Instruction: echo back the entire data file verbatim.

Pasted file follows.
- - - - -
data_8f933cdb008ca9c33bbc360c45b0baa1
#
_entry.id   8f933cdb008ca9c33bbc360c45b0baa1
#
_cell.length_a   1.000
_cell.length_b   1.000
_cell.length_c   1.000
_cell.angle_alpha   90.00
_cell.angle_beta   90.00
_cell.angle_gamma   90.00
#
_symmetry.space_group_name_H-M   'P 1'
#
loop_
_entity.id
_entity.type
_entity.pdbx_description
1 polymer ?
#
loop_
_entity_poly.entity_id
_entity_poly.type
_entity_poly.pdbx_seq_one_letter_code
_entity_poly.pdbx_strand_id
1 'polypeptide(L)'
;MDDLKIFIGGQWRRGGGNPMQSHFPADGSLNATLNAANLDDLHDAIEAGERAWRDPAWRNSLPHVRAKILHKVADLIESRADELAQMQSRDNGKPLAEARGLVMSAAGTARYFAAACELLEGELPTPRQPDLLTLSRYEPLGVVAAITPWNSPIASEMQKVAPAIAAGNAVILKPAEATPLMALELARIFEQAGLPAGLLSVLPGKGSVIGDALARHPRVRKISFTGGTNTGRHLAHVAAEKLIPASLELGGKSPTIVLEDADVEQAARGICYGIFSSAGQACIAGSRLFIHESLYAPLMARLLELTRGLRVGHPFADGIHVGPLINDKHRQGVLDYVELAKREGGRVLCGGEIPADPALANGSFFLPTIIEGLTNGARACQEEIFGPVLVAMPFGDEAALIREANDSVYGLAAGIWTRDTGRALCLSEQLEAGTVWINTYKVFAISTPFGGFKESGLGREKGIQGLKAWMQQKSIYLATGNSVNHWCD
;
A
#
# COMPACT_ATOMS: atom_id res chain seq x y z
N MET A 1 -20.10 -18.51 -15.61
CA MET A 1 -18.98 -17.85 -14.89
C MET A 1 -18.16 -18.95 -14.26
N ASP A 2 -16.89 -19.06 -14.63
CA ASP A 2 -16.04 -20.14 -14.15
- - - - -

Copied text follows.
data_8f933cdb008ca9c33bbc360c45b0baa1
#
_entry.id   8f933cdb008ca9c33bbc360c45b0baa1
#
_cell.length_a   1.000
_cell.length_b   1.000
_cell.length_c   1.000
_cell.angle_alpha   90.00
_cell.angle_beta   90.00
_cell.angle_gamma   90.00
#
_symmetry.space_group_name_H-M   'P 1'
#
loop_
_entity.id
_entity.type
_entity.pdbx_description
1 polymer ?
#
loop_
_entity_poly.entity_id
_entity_poly.type
_entity_poly.pdbx_seq_one_letter_code
_entity_poly.pdbx_strand_id
1 'polypeptide(L)'
;MDDLKIFIGGQWRRGGGNPMQSHFPADGSLNATLNAANLDDLHDAIEAGERAWRDPAWRNSLPHVRAKILHKVADLIESRADELAQMQSRDNGKPLAEARGLVMSAAGTARYFAAACELLEGELPTPRQPDLLTLSRYEPLGVVAAITPWNSPIASEMQKVAPAIAAGNAVILKPAEATPLMALELARIFEQAGLPAGLLSVLPGKGSVIGDALARHPRVRKISFTGGTNTGRHLAHVAAEKLIPASLELGGKSPTIVLEDADVEQAARGICYGIFSSAGQACIAGSRLFIHESLYAPLMARLLELTRGLRVGHPFADGIHVGPLINDKHRQGVLDYVELAKREGGRVLCGGEIPADPALANGSFFLPTIIEGLTNGARACQEEIFGPVLVAMPFGDEAALIREANDSVYGLAAGIWTRDTGRALCLSEQLEAGTVWINTYKVFAISTPFGGFKESGLGREKGIQGLKAWMQQKSIYLATGNSVNHWCD
;
A
#
# COMPACT_ATOMS: atom_id res chain seq x y z
N MET A 1 -20.10 -18.51 -15.61
CA MET A 1 -18.98 -17.85 -14.89
C MET A 1 -18.16 -18.95 -14.26
N ASP A 2 -16.89 -19.06 -14.63
CA ASP A 2 -16.04 -20.14 -14.15